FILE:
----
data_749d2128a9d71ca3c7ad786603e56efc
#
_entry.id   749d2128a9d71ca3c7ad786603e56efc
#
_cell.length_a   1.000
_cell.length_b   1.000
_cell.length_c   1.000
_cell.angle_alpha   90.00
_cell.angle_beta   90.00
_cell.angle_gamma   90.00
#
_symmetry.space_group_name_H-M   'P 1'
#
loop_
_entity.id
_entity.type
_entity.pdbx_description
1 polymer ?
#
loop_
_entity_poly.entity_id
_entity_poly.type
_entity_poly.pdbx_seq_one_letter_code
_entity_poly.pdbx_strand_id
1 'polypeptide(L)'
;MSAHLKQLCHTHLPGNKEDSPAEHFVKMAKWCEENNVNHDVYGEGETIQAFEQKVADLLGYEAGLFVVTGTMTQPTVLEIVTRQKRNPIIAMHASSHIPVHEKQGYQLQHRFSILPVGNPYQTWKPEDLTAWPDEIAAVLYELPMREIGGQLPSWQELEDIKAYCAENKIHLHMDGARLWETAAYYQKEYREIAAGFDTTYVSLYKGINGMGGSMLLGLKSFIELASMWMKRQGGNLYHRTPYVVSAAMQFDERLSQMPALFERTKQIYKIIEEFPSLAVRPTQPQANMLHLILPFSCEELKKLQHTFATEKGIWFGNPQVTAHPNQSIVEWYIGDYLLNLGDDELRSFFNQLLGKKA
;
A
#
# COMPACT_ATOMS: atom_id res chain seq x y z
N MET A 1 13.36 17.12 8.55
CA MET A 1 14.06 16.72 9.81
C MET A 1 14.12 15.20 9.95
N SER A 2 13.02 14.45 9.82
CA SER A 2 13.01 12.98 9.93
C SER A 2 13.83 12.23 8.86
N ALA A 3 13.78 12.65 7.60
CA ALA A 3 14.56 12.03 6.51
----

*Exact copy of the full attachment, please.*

data_749d2128a9d71ca3c7ad786603e56efc
#
_entry.id   749d2128a9d71ca3c7ad786603e56efc
#
_cell.length_a   1.000
_cell.length_b   1.000
_cell.length_c   1.000
_cell.angle_alpha   90.00
_cell.angle_beta   90.00
_cell.angle_gamma   90.00
#
_symmetry.space_group_name_H-M   'P 1'
#
loop_
_entity.id
_entity.type
_entity.pdbx_description
1 polymer ?
#
loop_
_entity_poly.entity_id
_entity_poly.type
_entity_poly.pdbx_seq_one_letter_code
_entity_poly.pdbx_strand_id
1 'polypeptide(L)'
;MSAHLKQLCHTHLPGNKEDSPAEHFVKMAKWCEENNVNHDVYGEGETIQAFEQKVADLLGYEAGLFVVTGTMTQPTVLEIVTRQKRNPIIAMHASSHIPVHEKQGYQLQHRFSILPVGNPYQTWKPEDLTAWPDEIAAVLYELPMREIGGQLPSWQELEDIKAYCAENKIHLHMDGARLWETAAYYQKEYREIAAGFDTTYVSLYKGINGMGGSMLLGLKSFIELASMWMKRQGGNLYHRTPYVVSAAMQFDERLSQMPALFERTKQIYKIIEEFPSLAVRPTQPQANMLHLILPFSCEELKKLQHTFATEKGIWFGNPQVTAHPNQSIVEWYIGDYLLNLGDDELRSFFNQLLGKKA
;
A
#
# COMPACT_ATOMS: atom_id res chain seq x y z
N MET A 1 13.36 17.12 8.55
CA MET A 1 14.06 16.72 9.81
C MET A 1 14.12 15.20 9.95
N SER A 2 13.02 14.45 9.82
CA SER A 2 13.01 12.98 9.93
C SER A 2 13.83 12.23 8.86
N ALA A 3 13.78 12.65 7.60
CA ALA A 3 14.56 12.03 6.51